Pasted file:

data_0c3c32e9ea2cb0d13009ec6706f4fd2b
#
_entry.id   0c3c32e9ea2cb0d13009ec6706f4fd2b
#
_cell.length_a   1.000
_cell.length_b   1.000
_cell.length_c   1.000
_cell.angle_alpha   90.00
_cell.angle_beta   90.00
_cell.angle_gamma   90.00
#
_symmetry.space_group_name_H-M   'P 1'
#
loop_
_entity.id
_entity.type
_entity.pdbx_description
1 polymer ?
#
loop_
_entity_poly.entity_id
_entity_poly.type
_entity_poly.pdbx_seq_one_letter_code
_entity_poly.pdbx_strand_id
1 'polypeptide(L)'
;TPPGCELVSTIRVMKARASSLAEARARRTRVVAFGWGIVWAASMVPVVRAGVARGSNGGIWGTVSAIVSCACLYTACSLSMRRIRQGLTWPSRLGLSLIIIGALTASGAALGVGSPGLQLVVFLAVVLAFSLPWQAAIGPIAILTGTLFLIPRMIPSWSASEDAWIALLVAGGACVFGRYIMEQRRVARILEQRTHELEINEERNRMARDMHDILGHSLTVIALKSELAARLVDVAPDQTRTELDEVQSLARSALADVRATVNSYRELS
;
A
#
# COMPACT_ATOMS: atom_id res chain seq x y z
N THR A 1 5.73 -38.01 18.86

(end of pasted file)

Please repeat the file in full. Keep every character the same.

data_0c3c32e9ea2cb0d13009ec6706f4fd2b
#
_entry.id   0c3c32e9ea2cb0d13009ec6706f4fd2b
#
_cell.length_a   1.000
_cell.length_b   1.000
_cell.length_c   1.000
_cell.angle_alpha   90.00
_cell.angle_beta   90.00
_cell.angle_gamma   90.00
#
_symmetry.space_group_name_H-M   'P 1'
#
loop_
_entity.id
_entity.type
_entity.pdbx_description
1 polymer ?
#
loop_
_entity_poly.entity_id
_entity_poly.type
_entity_poly.pdbx_seq_one_letter_code
_entity_poly.pdbx_strand_id
1 'polypeptide(L)'
;TPPGCELVSTIRVMKARASSLAEARARRTRVVAFGWGIVWAASMVPVVRAGVARGSNGGIWGTVSAIVSCACLYTACSLSMRRIRQGLTWPSRLGLSLIIIGALTASGAALGVGSPGLQLVVFLAVVLAFSLPWQAAIGPIAILTGTLFLIPRMIPSWSASEDAWIALLVAGGACVFGRYIMEQRRVARILEQRTHELEINEERNRMARDMHDILGHSLTVIALKSELAARLVDVAPDQTRTELDEVQSLARSALADVRATVNSYRELS
;
A
#
# COMPACT_ATOMS: atom_id res chain seq x y z
N THR A 1 5.73 -38.01 18.86